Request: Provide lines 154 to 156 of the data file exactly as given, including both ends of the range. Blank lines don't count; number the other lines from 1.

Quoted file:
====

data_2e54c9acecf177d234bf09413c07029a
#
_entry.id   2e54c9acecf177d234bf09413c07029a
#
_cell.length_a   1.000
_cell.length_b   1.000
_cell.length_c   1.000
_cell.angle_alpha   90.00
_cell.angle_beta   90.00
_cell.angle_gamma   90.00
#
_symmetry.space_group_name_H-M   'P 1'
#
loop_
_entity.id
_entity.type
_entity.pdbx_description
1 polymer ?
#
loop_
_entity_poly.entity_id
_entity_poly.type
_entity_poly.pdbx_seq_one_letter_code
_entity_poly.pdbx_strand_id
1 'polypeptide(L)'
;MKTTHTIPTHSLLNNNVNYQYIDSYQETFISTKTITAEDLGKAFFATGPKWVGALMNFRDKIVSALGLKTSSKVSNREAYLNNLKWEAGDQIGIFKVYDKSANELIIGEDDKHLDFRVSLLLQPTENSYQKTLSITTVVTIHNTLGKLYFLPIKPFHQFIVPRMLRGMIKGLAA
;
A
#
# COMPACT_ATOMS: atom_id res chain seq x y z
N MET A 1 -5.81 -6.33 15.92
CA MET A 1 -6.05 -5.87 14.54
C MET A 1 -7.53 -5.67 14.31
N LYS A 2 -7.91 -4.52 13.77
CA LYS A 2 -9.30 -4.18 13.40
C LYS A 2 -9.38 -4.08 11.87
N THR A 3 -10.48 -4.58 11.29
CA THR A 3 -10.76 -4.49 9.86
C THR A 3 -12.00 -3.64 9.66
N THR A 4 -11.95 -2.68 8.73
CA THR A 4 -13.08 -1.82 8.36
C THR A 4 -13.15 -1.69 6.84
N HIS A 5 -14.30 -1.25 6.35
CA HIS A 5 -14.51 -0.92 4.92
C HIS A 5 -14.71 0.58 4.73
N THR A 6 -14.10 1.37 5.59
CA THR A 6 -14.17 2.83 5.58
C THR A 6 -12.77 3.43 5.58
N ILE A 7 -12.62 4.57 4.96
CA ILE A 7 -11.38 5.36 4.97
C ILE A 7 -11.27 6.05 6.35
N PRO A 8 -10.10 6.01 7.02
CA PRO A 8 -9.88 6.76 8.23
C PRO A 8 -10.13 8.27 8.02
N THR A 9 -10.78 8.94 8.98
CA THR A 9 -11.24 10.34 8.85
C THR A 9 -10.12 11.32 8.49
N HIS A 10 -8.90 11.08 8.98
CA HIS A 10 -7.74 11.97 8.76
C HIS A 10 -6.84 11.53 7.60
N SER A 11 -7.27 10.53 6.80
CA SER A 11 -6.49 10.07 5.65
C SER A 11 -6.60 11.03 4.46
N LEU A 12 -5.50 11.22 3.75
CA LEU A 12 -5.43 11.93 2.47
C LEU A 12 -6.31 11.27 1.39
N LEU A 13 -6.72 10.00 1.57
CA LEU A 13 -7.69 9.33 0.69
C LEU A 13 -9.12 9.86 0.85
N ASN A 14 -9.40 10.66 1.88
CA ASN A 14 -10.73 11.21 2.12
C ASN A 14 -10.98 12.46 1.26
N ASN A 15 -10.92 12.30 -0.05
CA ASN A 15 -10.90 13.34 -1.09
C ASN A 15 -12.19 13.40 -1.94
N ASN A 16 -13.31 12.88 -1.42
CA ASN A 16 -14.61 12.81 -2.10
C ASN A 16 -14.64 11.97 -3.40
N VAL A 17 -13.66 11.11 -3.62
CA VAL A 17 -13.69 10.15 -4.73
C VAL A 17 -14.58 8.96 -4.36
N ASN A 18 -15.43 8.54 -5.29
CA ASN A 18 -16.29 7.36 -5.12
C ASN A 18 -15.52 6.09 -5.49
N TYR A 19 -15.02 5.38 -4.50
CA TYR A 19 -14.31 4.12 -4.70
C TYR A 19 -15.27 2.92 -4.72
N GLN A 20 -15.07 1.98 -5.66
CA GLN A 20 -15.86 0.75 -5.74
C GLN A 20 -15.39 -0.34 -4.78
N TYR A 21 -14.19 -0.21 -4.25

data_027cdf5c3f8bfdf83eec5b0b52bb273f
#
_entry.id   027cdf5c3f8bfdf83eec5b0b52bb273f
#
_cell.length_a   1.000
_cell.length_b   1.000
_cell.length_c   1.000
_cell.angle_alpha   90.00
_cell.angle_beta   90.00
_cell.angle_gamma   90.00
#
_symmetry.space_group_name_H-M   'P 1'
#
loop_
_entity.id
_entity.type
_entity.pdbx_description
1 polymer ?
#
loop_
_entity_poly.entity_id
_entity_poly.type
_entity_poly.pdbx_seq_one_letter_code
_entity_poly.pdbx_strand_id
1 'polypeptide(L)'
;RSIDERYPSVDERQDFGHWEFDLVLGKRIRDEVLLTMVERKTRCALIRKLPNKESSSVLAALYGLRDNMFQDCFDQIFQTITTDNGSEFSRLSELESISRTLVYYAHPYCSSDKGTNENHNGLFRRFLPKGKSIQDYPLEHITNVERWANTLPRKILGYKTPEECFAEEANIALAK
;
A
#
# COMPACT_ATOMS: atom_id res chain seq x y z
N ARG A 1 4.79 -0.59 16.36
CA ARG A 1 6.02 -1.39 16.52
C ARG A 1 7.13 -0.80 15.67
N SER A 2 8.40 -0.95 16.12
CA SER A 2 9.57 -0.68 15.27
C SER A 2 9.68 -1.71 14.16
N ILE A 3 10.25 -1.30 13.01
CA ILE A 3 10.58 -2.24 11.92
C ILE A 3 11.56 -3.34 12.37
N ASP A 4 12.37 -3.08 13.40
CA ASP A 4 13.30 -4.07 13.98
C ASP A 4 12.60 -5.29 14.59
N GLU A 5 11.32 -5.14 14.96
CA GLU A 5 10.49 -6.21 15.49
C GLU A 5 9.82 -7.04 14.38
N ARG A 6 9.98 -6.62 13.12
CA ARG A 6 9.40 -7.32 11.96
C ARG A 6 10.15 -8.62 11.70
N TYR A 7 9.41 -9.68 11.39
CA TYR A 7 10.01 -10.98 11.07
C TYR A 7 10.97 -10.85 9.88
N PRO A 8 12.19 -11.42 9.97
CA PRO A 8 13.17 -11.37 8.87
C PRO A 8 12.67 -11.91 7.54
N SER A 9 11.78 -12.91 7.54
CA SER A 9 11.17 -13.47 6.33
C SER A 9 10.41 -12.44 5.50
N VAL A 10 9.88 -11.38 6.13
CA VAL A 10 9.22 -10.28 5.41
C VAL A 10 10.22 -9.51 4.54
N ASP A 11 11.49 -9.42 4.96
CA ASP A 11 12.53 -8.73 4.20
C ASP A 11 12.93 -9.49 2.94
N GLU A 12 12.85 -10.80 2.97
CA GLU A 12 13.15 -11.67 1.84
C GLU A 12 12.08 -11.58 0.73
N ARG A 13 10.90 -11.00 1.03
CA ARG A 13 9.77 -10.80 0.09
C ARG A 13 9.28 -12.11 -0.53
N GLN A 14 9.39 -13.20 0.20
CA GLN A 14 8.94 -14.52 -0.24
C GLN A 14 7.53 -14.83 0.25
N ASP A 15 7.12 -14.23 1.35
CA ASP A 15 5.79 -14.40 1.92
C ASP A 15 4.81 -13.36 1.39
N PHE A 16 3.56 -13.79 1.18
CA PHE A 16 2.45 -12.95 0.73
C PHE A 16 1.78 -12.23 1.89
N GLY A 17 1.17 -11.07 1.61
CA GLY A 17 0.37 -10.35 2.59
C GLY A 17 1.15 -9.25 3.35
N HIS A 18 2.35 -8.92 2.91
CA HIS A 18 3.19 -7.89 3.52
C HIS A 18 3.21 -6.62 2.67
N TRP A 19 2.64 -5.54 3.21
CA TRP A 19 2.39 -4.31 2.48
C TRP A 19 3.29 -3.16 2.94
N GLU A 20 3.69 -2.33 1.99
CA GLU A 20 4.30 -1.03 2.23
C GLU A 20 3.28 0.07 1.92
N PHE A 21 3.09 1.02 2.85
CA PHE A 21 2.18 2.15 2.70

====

C ASP A 11 12.93 -9.49 2.94
N GLU A 12 12.85 -10.80 2.97
CA GLU A 12 13.15 -11.67 1.84